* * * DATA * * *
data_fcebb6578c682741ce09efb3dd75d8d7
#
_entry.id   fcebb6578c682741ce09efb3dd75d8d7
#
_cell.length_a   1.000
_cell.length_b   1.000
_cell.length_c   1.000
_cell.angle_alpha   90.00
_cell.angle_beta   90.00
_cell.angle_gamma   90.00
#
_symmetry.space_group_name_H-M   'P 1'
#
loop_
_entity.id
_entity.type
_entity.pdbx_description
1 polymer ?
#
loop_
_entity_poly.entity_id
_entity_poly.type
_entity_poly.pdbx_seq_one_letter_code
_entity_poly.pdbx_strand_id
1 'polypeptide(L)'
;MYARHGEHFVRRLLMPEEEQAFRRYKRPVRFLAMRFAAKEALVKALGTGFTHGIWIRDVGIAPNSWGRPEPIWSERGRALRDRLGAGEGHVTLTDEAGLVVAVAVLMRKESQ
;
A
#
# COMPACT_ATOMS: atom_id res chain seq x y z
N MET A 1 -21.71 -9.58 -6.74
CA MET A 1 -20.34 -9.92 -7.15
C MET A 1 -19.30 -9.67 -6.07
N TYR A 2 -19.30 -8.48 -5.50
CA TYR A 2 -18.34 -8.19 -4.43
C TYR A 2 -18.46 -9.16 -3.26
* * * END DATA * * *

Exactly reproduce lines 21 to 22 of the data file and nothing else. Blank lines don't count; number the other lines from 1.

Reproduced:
_entity_poly.entity_id
_entity_poly.type